Entering the Proctor community this year, whether in person or remote, will be different from any other year in the history of the school. It is going to require more of you and more from us. Together we will do the work of community during a pandemic, and it will ask of you grace, circumspect, and resilience. The opportunities of Proctor haven’t changed, but the way we go about accessing them on a day to day basis has been significantly altered by the way we will need to adjust to maintain the health and well-being of everyone.
We all have that person in our lives. The one who is our first call when a major life event happens. The one who we can wake in the middle of the night without a second thought. The one whose hug is the best medicine. For many of us, our parents or our best friend serve as that person. At Proctor, the advisor doesn’t seek to replace the parent or best friend, but becomes another person for each of our students.
The blur of a COVID-19 induced summer quarantine is upon us during these seemingly endless days of summer. We each have settled into our own summer routine: exercise, work, reading, house projects, family time, swimming, sleep, repeat. And while we can hardly complain about the luxury of living in lake-laden rural New Hampshire during one of the hottest and sunniest July’s on record, our annual anticipation of returning to a school-year routine is starting to creep into our existence.
I write today to share the details of Proctor’s return to school plan in a document that follows this letter. Making the decision to reopen in September for face-to-face learning has been and must continue to be a deliberative, not reactive process. We have done our work internally, gotten advice for experts externally. We have partnered with other ISANNE schools to develop what we think of as shared, responsible practices. Reopening for in person learning is a decision that takes into consideration our unique geography, the data within the state, the health and wellbeing of our faculty and staff, and our belief that we can collectively do the work of establishing and maintaining a healthy community.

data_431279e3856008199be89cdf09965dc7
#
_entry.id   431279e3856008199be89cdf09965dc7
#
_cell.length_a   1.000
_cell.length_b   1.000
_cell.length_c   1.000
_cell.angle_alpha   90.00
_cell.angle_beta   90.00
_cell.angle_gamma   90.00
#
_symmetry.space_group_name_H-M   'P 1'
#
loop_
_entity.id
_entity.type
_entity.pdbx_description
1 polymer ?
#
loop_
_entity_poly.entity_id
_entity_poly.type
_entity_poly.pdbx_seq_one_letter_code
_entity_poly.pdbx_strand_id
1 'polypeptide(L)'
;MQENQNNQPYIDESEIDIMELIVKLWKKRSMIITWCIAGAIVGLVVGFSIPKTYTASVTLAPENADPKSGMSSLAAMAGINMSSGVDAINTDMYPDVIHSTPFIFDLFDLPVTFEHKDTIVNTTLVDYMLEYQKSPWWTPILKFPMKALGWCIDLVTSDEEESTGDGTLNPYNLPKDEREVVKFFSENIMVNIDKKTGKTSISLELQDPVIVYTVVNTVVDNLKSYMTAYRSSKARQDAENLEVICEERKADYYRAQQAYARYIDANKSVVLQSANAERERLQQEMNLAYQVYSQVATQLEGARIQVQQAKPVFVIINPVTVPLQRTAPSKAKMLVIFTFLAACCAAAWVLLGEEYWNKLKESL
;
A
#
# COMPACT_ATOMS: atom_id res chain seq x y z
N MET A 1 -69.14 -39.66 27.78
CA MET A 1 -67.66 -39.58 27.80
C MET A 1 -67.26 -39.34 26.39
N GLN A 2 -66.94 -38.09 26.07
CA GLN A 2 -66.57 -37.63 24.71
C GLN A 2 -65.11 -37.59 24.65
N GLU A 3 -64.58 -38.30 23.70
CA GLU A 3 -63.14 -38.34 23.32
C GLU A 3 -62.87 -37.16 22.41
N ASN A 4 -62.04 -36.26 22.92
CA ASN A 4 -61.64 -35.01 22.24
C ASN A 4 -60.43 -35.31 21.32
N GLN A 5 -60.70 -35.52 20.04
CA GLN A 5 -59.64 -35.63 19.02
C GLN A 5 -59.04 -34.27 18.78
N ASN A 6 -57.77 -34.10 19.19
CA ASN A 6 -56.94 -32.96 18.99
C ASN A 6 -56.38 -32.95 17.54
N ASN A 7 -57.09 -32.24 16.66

Traffic continues to flow down Route 11 to local lakes and mountain getaways, and daily admissions tours on campus provide a sense of normalcy. Our intense focus since June has been on developing a return to school plan that will allow us to safely and responsibly repopulate campus in September, a most abnormal way to spend our summer and one that has challenged us to think critically about every aspect of who we are and what we do as a school.
The 4th of July in the town of Andover, New Hampshire looked a little different this year. Not just because COVID-19 canceled festivities on the Town Green, the parade through campus filled with local fire departments and scout troops, or fireworks over Carr Field, but because of a much needed reframing of our understanding of Independence Day in America.